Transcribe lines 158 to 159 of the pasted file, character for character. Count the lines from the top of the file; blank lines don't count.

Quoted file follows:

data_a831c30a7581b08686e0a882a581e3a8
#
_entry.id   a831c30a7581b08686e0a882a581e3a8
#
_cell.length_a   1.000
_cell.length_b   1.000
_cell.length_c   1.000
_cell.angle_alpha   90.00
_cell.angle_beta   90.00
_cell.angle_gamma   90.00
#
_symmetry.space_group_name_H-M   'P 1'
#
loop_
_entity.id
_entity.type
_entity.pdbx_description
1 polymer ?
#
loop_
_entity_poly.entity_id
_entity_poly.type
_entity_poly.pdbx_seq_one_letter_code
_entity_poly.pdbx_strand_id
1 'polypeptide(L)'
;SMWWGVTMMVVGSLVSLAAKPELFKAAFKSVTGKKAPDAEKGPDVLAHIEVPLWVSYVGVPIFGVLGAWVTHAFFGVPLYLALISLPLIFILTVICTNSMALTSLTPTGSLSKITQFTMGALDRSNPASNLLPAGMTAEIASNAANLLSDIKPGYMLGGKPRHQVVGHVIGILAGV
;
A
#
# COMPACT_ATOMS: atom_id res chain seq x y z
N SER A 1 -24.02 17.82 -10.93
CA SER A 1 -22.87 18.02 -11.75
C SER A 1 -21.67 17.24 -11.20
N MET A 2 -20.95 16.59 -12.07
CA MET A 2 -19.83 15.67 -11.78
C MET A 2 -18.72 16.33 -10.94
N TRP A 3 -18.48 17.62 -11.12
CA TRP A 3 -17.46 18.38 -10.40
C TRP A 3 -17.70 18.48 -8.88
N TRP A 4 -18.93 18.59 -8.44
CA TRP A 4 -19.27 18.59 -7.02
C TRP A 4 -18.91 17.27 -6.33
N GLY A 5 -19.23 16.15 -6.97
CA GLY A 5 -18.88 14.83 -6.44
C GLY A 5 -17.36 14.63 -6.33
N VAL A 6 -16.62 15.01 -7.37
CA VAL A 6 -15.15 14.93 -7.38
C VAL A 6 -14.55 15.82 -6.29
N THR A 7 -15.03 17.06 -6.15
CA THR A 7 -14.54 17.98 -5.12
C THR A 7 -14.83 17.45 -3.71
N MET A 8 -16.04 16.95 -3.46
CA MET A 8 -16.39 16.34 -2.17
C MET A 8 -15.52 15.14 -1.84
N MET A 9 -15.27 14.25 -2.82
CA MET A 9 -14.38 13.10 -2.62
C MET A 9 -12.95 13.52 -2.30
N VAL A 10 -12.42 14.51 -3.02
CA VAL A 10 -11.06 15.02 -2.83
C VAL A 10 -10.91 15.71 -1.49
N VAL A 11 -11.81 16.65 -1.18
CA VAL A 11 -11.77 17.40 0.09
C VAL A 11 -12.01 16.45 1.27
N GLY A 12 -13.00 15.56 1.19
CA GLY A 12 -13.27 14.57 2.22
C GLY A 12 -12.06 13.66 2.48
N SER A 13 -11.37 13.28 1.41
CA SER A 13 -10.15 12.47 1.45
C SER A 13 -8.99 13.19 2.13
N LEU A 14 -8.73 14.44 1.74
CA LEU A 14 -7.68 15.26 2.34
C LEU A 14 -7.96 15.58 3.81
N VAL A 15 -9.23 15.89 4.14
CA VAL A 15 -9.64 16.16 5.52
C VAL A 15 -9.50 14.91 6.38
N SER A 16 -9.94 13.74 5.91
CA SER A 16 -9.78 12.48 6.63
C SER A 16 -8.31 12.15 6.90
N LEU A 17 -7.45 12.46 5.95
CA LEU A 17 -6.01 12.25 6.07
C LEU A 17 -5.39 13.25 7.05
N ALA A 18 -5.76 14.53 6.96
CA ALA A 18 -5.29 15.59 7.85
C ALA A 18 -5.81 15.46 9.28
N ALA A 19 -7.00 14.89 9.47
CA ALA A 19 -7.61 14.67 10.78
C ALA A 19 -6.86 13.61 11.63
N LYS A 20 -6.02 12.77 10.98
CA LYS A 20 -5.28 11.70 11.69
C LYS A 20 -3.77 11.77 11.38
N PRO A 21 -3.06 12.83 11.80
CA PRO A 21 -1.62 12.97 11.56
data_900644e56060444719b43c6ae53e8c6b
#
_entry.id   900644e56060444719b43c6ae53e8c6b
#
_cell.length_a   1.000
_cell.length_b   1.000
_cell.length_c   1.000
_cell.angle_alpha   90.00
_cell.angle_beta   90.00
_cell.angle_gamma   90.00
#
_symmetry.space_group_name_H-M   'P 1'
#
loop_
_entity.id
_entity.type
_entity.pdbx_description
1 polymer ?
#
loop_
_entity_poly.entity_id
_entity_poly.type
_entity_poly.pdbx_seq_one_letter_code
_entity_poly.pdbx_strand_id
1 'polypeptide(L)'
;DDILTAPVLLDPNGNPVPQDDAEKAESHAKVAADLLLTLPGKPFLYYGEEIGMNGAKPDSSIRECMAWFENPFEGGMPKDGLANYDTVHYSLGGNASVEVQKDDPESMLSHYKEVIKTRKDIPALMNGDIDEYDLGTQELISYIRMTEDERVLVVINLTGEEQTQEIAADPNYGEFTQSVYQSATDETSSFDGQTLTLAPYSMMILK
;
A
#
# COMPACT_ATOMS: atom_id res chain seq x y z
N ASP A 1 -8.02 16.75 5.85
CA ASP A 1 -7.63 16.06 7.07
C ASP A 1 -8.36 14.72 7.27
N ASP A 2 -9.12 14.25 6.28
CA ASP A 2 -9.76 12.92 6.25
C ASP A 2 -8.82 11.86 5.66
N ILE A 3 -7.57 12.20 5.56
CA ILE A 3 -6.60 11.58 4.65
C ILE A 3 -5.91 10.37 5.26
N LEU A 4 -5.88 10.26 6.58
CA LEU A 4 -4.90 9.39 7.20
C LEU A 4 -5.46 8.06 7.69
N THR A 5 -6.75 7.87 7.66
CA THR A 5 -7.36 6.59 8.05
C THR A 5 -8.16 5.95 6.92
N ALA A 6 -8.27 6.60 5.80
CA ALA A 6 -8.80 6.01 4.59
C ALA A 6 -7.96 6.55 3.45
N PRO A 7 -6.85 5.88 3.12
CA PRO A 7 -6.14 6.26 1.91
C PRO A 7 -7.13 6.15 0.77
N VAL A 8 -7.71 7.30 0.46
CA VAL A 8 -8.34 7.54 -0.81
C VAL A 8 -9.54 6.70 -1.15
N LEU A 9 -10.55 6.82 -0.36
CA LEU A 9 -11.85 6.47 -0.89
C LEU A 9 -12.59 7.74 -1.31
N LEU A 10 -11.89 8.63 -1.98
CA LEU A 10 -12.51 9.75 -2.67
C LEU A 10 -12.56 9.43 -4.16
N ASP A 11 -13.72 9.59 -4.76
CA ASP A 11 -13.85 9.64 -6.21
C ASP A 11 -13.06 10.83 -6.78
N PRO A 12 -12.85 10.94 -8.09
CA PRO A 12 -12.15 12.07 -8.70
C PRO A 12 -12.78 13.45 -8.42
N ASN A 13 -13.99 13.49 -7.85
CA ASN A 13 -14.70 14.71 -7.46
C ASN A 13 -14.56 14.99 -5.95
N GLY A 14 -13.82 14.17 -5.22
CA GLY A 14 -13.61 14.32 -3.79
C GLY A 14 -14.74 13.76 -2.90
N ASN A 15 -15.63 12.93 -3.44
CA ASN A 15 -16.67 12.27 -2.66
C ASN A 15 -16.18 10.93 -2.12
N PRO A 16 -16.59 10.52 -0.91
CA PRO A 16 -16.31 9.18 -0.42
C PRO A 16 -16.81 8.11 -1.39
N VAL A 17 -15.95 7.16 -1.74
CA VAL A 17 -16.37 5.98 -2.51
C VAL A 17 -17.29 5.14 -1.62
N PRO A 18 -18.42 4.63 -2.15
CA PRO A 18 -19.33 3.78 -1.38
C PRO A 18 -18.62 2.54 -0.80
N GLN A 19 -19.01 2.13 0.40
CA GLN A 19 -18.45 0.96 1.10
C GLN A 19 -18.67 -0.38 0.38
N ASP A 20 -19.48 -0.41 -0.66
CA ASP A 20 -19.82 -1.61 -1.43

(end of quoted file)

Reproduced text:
C PRO A 12 -12.78 13.45 -8.42
N ASN A 13 -13.99 13.49 -7.85